Captial Reef National Park has three areas within the park to enjoy a scenic drive. Look through the information below and gain a better orientation of the layout of the park to ensure a great visit.
- The Main Scenic Drive
- Highway 24
- Cathedral Valley
- Notum/Bullfrog Road
- Some Other Things To Know
The best scenery in Capitol Reef is to be found along the park's main scenic drive and along Hwy 24 through the reef. The Cathedral Valley area north of Hwy 24 has some wonderful scenery but is difficult to access. The east side of the reef, reached on rough Notum-Bullfrog Road, is less visited. Each area is introduced below.
The Main Scenic Drive
The park's paved Scenic Drive takes you past the visitor center, campgrounds and a very pleasant picnic area to trails and viewpoints along the west side of the reef. You should plan on spending at least a day stopping at the sights, taking a few hikes, and maybe having a picnic lunch. A few hikes to consider are listed below. These are described in more detail in the Hiking section.
Fremont Gorge Overlook Trail crosses a mesa then climbs steeply to a lookout 1,000 feet above the Fremont River.
Fremont River Trail runs along orchards adjacent to the Fremont River and then climbs Miners Mountain to a good viewpoint of the reef.
The Cohab Canyon Trail climbs steeply over switchbacks then more gradually to a hidden canyon above the campground.
Frying Pan Trail begins at mile 1.1 of Cohab Canyon Trail and follows the ridge of the Capitol Reef escarpment before joining Cassiday Arch Trail about 3/4 of a mile from the arch. Cassiday Arch Trail climbs steeply up the northern face of Grand Wash Canyon and then heads across slickrock to a vantage point near Cassiday Arch.
Grand Wash Trail travels along a narrow wash bottom beneath 800 foot sheer canyon walls.
Golden Throne Trail climbs steadily out of Capitol Gorge to great views of the reef and Golden Throne, a massive sandstone monolith.
Hwy 24 bisects the reef through a canyon carved by the Fremont River. You can make the drive with a few stops in an hour or two, or extend with a few hikes. Hiking trails and other points of interest are briefly described below. (Mileages are from the western park border.)
Chimney Rock Trail climbs switchbacks to good views of Chimney Rock and some nice panoramic views of the park. Panorama Point provides views of the reef to the east and Boulder Mountain to the west.
The Goosenecks are several tight hairpin turns carved by the Sulfur River, of which you get a nice perspective from the overlook high above. Sunset Point is at the end of an easy 1/3 mile hike. It offers a terrific panoramic view of the reef with the Henry Mountains in the background, and as it name implies is especially nice at sunset.
The one room Fruita Schoolhouse was built in 1896 and closed in 1941. On a cliff face 1/2 mile east of the schoolhouse are numerous Fremont Indian petroglyphs of human figures and mountain sheep.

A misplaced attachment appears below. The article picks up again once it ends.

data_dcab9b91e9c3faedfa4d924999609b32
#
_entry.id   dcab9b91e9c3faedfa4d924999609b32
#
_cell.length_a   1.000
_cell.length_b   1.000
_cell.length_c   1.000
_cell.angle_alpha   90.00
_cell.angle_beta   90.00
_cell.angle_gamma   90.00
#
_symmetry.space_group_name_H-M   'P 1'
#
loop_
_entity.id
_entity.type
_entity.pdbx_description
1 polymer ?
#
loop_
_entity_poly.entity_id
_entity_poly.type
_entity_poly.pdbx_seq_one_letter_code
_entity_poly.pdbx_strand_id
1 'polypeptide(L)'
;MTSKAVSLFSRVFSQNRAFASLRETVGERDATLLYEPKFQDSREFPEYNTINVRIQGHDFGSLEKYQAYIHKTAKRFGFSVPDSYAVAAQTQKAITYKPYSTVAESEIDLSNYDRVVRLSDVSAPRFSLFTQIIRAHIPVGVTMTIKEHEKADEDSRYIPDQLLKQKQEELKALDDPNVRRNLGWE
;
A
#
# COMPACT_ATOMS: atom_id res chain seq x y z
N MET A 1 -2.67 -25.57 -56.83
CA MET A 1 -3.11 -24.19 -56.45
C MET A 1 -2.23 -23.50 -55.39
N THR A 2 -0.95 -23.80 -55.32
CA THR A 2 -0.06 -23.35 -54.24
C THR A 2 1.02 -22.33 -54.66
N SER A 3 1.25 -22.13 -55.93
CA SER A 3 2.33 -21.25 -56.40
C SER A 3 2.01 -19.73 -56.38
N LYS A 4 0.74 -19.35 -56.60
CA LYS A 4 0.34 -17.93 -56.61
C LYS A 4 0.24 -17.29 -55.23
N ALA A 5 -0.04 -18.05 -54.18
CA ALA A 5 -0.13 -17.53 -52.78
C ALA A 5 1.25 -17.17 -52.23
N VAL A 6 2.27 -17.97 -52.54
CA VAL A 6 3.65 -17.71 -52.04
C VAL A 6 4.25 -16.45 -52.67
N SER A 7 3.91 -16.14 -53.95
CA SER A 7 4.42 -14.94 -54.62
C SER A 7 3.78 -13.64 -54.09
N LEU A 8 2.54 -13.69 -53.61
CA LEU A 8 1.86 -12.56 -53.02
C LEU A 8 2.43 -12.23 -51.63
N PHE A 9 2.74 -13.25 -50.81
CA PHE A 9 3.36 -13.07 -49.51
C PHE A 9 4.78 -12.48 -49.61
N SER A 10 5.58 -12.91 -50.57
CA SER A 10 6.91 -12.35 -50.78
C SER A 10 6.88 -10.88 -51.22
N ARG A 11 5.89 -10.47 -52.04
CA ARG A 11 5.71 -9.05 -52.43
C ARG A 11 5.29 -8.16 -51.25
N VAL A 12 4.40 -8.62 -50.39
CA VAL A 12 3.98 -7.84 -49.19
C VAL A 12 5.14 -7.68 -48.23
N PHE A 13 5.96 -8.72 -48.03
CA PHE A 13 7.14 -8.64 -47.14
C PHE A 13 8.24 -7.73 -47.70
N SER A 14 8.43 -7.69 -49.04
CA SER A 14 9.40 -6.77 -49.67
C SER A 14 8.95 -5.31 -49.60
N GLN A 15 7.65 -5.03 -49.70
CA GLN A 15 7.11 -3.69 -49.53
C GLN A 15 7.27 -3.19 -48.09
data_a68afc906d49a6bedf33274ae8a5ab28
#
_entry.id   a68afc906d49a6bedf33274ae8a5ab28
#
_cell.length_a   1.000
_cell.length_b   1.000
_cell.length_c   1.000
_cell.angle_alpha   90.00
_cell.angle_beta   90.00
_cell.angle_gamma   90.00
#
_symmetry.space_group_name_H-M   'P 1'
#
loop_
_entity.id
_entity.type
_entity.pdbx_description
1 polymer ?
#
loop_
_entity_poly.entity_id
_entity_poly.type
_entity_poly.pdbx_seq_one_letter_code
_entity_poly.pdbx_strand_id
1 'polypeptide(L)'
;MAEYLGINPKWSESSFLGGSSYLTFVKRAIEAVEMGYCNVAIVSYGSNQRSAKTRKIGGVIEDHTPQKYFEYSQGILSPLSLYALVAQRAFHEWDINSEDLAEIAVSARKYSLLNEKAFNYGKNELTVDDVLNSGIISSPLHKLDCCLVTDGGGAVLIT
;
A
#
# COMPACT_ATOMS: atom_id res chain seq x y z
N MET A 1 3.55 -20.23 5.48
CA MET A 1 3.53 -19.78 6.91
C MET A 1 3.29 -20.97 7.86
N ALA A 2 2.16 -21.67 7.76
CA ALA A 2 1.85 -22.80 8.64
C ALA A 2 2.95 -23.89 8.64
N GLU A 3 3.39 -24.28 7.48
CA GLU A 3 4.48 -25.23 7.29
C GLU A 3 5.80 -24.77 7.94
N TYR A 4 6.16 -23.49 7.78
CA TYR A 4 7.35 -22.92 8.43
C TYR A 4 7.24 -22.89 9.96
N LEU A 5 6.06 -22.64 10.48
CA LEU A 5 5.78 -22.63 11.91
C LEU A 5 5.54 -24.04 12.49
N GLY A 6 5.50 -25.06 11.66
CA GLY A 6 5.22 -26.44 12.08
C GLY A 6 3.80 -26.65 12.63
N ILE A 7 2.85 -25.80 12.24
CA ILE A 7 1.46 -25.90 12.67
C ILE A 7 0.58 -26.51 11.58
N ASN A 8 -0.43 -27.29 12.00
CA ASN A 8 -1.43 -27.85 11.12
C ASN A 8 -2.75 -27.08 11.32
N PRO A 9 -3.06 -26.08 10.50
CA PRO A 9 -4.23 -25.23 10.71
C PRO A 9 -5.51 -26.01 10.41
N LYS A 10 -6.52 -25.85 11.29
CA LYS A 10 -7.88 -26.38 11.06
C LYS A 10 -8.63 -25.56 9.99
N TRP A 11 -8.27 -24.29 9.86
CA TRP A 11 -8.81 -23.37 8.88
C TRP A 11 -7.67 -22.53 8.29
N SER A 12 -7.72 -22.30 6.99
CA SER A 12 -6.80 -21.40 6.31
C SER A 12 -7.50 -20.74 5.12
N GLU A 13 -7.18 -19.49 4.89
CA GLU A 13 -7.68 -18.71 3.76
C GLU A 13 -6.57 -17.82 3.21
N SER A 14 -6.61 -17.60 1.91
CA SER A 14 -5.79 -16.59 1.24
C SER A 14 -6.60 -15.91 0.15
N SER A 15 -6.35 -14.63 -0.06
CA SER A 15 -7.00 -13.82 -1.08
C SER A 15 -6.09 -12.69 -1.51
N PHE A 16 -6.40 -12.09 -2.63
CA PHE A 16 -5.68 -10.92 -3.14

Popular Hickman Bridge Trail climbs to a shaded dry wash that leads to Hickman Bridge, a graceful sandstone bridge that spans 133 feet over the wash.
Rim Overlook Trail starts with the Hickman Bridge Trail but then climbs sharply above the dry wash to sheer cliffs 1,000 feet above the park and nearby orchards. Navajo Knobs Trail continues where the Rim Overlook Trail ends and climbs another 500 feet to a great 360 degree panoramic overlook.
Fremont River Waterfall is a pleasant, small waterfall on the Fremont River. Cooling off in the pool below the falls is ok, but beware of the strong undertow. It is about 7 miles east of the visitor center.
The Cathedral Valley area north of Hwy 24 has some wonderful scenery. It is, however, somewhat difficult to access. The area North of Hwy 24, the Northern District, can only be explored by high clearance vehicles, and then only in dry weather. 4wd vehicles are recommended. This is rugged country of desert valleys, fluted cliffs and strikingly bold monoliths. It has a small primitive campground and a few short designated hiking trails.
Notum Road begins at Hwy 24 just outside of the park's eastern border. It travels south along the eastern side of the reef offering some good views. After 34 miles, it joins the Burr Road and continues south for another 35 miles to Bullfrog Basin Marina on Lake Powell. The road is paved only for about the first five miles. The rest is passable though washboarded and occasionally washed out or sandy.
Muley Twist Canyon is a noted backpacking area accessible from the Notum Road. It is a beautiful deep canyon cut into the waterpocket fold of Capitol Reef, with two main hikes: Upper Muley Twist Canyon, and Lower Muley Twist Canyon.
Some Other Things To Know
- Pets must be restrained at all times on a leash six feet or less in length. Pets may be walked along the trail from the campground to the visitor center, along roads or in the orchards, but are not permitted on hiking trails.
- Pets may not be left unattended.
- Please clean up after your dog and dispose of waste in the dumpster.